This website is a supplement to Peter D. McDonald’s book The Literature Police: Apartheid Censorship and its Cultural Consequences, which was first published by Oxford University Press in February 2009. It is intended for anyone curious to know more about the subject and for those interested in doing further research into the vast topic of apartheid censorship. Read the publisher’s original flyer for the book.
About the Author
Peter D. McDonald is a Fellow of St Hugh's College and a Lecturer at the University of Oxford. He has written extensively on the history of 'literature' as a category from the nineteenth century to the present day, on publishing history, and on the relationship between literary institutions and the modern state. His other principal publications include British Literary Culture and Publishing Practice, 1880-1914 (Cambridge, 1997) and Making Meaning: 'Printers of the Mind' and Other Essays by D F McKenzie, co-edited with Michael Suarez (University of Massachusetts Press, 2002).
Praise for The Literature Police:
"McDonald's book is a vigorous yet subtle and always compellingly readable contribution to the history of and debate about the borders of the literary and the place of words in the world." - Shaun de Waal, Mail and Guardian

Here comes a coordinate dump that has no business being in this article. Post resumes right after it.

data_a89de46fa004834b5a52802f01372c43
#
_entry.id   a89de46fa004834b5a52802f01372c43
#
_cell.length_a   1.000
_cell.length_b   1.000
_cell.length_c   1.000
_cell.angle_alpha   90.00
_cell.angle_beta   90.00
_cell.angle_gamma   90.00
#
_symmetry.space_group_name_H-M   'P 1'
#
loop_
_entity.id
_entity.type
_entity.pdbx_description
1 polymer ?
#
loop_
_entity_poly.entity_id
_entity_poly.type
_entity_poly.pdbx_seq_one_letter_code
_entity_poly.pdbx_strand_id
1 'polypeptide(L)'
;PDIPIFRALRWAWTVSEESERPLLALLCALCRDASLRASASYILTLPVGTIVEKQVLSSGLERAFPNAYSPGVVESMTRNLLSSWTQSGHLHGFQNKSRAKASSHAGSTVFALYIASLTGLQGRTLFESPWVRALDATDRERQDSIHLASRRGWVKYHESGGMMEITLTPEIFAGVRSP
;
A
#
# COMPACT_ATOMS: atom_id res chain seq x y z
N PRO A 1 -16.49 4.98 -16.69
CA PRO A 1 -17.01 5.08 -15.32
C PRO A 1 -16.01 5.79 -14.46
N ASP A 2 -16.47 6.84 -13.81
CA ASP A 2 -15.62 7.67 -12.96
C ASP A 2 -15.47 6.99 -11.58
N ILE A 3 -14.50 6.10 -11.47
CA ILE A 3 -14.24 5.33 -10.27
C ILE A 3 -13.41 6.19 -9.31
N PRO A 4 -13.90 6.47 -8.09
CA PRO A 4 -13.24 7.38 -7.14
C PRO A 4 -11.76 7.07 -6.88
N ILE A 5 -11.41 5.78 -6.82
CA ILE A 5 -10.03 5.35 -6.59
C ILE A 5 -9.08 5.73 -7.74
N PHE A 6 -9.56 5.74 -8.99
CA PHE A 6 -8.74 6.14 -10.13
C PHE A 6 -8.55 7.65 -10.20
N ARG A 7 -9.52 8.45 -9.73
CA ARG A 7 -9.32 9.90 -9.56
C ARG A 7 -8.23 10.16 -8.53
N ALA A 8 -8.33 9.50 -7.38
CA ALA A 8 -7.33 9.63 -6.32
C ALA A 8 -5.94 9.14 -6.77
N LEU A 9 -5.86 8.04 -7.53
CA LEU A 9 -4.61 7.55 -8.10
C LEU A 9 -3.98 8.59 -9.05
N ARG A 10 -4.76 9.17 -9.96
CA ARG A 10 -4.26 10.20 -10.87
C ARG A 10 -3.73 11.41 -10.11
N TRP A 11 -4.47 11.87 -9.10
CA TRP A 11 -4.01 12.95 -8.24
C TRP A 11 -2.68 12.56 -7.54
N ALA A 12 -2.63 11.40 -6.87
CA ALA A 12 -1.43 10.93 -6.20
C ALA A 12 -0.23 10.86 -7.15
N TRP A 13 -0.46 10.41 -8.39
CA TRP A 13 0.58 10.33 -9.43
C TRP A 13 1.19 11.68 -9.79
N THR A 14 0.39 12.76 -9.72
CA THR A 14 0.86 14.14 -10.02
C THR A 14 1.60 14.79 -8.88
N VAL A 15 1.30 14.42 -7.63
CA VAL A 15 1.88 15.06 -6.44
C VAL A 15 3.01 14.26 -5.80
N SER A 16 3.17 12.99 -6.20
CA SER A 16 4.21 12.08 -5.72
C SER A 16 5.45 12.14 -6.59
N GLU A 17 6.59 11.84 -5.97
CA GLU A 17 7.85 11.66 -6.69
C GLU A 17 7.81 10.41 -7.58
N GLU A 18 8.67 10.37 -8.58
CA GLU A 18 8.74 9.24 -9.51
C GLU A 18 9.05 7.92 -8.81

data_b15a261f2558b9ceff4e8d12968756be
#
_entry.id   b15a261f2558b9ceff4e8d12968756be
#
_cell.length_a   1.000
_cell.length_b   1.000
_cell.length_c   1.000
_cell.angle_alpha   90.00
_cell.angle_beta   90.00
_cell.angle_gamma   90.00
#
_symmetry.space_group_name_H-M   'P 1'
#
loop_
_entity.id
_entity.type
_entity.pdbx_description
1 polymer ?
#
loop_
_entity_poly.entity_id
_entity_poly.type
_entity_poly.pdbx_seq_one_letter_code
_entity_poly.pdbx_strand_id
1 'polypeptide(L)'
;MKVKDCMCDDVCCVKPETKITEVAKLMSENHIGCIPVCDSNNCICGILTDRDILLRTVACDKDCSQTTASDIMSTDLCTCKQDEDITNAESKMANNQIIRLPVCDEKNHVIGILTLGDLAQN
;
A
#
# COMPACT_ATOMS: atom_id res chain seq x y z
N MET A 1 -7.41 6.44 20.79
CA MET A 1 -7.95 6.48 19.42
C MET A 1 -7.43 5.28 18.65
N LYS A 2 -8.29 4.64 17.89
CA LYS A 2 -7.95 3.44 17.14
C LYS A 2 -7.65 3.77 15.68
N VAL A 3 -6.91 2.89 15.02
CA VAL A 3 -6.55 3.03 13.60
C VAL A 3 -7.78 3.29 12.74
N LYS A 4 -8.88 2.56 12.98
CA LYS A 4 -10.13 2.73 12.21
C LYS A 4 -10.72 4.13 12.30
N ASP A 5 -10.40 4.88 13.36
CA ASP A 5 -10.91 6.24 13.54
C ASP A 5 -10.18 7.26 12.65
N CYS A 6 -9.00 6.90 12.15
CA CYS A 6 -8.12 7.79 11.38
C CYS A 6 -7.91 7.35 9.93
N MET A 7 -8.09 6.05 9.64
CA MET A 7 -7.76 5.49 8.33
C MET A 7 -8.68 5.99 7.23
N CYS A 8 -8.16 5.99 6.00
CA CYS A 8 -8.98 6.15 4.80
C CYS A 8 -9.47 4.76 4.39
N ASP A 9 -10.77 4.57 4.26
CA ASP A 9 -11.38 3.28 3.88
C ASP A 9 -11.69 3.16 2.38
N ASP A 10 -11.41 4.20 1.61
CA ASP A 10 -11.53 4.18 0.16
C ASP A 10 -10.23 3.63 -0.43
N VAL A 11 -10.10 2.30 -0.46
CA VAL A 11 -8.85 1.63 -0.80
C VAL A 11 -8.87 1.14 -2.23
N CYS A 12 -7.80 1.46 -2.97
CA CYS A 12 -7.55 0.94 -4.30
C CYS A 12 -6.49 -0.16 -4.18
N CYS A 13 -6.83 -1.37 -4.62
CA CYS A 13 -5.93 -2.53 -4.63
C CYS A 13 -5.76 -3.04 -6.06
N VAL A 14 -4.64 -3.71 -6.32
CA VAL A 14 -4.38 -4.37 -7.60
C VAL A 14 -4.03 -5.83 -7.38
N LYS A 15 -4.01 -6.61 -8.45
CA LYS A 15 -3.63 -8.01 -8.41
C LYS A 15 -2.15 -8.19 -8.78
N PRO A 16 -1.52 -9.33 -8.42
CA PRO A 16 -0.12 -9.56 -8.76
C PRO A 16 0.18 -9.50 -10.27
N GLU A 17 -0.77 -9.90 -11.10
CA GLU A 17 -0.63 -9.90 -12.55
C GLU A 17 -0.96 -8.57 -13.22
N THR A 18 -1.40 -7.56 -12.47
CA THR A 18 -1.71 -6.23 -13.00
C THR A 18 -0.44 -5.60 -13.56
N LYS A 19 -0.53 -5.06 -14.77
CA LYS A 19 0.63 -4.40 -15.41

"Indispensable reading if we wish to understand the forces forming and deforming literary production in South Africa during the apartheid years." - JM Coetzee
In his penetrating investigation as much into the history of censorship in practice as into its philosophical and ideological foundations, McDonald brilliantly and sometimes startlingly fills in [a] disturbing blank...in our country's recent intellectual history." - Andre P. Brink, Die Burger
"Censorship crafted silences into South African cultural life: McDonald speaks, from this historical distance, into those silences...This is historical recovery at its best." - Michael Titlestad, The Times of South Africa
"An amazing book - a gift actually." - Antjie Krog
"The Truth and Reconciliation Commission laid greater emphasis on reconciliation than on truth. It has now become the function of scholarship to reveal the unvarnished truth about apartheid machinations. Most of us have always wondered why our literary works were banned - what convoluted logic informed censorship. Peter McDonald's book lifts the veil of secrecy under which state censors operated in South Africa." - Mbulelo Mzamane
"The Literature Police is one of the most comprehensive, scholarly and human examinations of censorship ever compiled. The Project names, and shames, the censors and posts the blacklist of apartheid South Africas banned books. An inspiration to all of us..." - FACT - Freedom Against Censorship Thailand